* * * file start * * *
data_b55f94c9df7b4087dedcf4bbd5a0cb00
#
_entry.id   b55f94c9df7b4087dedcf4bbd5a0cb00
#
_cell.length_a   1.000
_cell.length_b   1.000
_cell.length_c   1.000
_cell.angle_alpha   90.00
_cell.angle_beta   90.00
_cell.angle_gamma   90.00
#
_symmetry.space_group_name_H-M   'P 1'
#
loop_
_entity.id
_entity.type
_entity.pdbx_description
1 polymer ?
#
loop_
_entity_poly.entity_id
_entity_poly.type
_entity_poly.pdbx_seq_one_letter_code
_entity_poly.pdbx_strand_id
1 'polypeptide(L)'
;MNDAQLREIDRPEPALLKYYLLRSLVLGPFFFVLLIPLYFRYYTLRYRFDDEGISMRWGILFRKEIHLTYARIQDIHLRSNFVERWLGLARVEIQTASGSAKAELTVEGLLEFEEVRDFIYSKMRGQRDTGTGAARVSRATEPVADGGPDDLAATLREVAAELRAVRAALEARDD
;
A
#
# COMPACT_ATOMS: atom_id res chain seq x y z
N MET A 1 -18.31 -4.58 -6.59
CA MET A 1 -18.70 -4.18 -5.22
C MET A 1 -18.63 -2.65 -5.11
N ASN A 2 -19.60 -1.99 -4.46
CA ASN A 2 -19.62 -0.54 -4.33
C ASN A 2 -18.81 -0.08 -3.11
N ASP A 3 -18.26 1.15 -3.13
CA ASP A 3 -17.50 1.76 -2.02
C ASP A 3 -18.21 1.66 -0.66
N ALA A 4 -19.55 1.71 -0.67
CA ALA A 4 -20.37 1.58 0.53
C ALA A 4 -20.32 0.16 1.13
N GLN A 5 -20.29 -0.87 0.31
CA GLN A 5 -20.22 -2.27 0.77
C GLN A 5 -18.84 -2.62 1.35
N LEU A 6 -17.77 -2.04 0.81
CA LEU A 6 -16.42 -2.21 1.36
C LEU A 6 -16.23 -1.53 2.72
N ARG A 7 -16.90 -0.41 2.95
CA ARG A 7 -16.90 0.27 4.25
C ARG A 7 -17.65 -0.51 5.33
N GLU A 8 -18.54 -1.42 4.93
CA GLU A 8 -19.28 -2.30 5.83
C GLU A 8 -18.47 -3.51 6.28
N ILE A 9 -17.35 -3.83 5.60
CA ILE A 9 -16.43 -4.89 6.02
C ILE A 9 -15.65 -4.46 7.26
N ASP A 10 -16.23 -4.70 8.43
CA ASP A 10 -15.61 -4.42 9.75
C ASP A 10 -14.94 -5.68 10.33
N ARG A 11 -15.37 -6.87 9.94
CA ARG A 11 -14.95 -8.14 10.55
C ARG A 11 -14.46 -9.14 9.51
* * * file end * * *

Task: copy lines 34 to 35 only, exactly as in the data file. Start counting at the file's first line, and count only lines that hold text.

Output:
N ASN A 2 -19.60 -1.99 -4.46
CA ASN A 2 -19.62 -0.54 -4.33